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Nathan Valencia's death calls for changes in UNLV fraternities and sororities

Posted at 5:37 PM, May 17, 2022
and last updated 2022-05-17 20:38:51-04

LAS VEGAS (KTNV) — Six months after a UNLV student's tragic death in the wake of a charity boxing match, the university is making recommendations for change.

A newly shared report from UNLV detailed what student organizations like fraternities and the university as a whole, should do differently. The main takeaways from the report are a need for better communication, accountability, and oversight.

FULL COVERAGE: Full coverage of fraternity fundraiser 'fight night' that led to UNLV student's death

Furthermore, many in the community believe it should not have taken a tragedy to figure that out.

After Nathan Valencia died in late November from injuries he got during Kappa Sigma's fight night, many questions were asked. There were questions about safety, health screenings before the fight, why there were no emergency medical personnel at the event, and whether the referee was properly trained.

UNLV said they brought in a company to examine safety and the well-being and management at events put on by registered student organizations.

The report made 20 recommendations, such as:

  • Required training for fraternities and sororities in safety, emergency procedures, risk management and event management.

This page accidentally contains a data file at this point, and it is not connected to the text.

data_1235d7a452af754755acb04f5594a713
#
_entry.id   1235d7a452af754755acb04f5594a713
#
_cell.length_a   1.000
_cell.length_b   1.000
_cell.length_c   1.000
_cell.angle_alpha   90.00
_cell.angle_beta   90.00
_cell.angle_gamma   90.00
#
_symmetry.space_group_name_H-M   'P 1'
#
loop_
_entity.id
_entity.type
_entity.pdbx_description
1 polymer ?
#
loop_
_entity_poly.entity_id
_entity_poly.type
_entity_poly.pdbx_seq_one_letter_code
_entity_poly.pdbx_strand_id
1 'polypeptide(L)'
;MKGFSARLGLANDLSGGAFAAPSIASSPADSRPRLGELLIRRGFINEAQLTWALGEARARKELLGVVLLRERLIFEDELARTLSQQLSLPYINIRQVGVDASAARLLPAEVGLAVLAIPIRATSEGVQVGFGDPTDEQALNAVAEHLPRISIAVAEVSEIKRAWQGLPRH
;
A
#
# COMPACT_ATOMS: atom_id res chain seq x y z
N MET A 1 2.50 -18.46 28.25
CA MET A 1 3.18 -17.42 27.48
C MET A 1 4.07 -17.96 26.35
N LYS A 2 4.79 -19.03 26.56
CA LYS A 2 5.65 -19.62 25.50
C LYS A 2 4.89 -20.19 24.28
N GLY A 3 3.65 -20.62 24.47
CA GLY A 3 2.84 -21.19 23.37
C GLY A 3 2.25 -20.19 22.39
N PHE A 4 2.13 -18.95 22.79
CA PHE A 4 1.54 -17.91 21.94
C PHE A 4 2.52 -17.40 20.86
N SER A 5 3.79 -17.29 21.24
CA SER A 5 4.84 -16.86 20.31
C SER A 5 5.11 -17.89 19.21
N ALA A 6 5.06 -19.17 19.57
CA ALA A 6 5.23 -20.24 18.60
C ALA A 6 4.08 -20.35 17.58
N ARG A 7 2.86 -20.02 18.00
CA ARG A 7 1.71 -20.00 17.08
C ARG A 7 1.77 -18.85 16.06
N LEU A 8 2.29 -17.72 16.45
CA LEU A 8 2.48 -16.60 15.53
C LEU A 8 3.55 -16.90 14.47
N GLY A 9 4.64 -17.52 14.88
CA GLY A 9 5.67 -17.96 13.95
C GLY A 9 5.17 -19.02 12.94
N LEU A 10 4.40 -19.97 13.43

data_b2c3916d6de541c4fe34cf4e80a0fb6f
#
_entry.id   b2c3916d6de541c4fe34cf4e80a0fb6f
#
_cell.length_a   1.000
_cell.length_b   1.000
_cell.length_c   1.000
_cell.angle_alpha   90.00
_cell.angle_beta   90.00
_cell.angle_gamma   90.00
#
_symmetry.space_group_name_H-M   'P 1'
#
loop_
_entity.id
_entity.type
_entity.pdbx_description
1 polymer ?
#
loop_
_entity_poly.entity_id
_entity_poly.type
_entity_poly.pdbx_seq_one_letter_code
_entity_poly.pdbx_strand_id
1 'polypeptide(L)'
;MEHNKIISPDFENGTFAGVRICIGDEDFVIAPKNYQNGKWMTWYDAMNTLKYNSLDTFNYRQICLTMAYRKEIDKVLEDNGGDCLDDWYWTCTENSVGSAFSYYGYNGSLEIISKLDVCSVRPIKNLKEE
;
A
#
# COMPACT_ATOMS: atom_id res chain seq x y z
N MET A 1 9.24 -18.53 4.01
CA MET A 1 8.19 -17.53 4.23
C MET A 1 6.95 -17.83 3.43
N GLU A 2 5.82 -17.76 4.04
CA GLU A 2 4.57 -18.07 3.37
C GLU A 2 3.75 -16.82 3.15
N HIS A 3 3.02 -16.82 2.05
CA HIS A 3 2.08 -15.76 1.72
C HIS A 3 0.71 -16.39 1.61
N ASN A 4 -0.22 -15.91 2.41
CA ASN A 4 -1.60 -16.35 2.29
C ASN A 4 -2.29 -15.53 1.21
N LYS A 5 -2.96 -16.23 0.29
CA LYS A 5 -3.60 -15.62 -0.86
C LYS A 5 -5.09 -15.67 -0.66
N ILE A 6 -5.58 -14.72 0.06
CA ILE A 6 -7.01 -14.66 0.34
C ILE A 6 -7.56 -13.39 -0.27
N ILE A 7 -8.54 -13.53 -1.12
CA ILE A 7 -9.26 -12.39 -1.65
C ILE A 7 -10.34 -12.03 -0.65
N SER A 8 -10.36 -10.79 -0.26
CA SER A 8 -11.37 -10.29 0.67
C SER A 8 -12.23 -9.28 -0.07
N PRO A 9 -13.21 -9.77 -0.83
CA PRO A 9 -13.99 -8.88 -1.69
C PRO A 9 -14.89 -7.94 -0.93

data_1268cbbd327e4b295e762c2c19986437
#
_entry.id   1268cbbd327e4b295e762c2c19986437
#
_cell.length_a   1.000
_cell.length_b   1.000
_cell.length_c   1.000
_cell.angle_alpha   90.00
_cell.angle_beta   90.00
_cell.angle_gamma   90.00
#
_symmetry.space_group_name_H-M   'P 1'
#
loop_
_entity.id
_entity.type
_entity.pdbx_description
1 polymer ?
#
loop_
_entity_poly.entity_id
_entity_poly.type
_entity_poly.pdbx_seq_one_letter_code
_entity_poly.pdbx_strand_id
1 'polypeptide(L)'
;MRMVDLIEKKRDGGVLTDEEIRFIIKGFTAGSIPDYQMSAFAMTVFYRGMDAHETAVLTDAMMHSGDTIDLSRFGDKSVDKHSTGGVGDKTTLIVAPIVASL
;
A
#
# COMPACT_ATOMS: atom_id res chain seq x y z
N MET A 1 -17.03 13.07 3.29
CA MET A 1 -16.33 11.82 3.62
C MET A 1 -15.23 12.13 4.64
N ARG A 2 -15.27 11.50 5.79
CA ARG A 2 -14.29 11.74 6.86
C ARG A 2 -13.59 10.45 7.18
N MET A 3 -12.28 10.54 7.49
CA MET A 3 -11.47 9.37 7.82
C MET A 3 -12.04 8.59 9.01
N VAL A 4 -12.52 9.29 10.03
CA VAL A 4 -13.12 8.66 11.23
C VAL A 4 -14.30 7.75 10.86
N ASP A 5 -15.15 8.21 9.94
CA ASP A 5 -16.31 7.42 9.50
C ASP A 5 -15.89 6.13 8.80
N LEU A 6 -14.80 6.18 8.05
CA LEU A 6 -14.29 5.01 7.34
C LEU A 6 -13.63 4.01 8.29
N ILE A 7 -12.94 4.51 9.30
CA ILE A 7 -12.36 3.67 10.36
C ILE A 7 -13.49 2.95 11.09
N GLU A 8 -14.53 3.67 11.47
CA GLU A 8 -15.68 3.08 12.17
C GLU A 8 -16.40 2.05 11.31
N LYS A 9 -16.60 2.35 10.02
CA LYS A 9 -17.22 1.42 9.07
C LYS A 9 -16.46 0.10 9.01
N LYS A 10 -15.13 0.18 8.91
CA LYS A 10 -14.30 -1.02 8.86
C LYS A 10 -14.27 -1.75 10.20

• A registration process for off-campus events.
  • Creating new positions and adding faculty and advisory roles to oversee Greek life.
  • Better communicating about expectations.

Specifically, the review found some issues with the Kappa Sigma fight night. The "participant contract" waiver that both fighters had to sign was from the national fraternity, and not UNLV. The forms also required a notary, but the review team found that they were never notarized.

The review also found that there was little to no oversight of fraternity and sorority chapter off-campus events.

Student organization leaders are currently allowed to enter contracts with off-campus venues, and UNLV advisers and staff do not have to be made aware of the events, or the related agreements.

In the wake of Valencia's death, as we've reported, there were some other changes made regarding amateur boxing events.

The Nevada Athletic Commission expanded its oversight of amateur boxing. Fight organizers are now required to have emergency medical personnel on site.

The commission is now also requiring trained referees.

No criminal charges were filed in Valencia's death but there is an ongoing civil lawsuit. A motion to dismiss that case filed by some of the defendants is scheduled to be heard in court next week.

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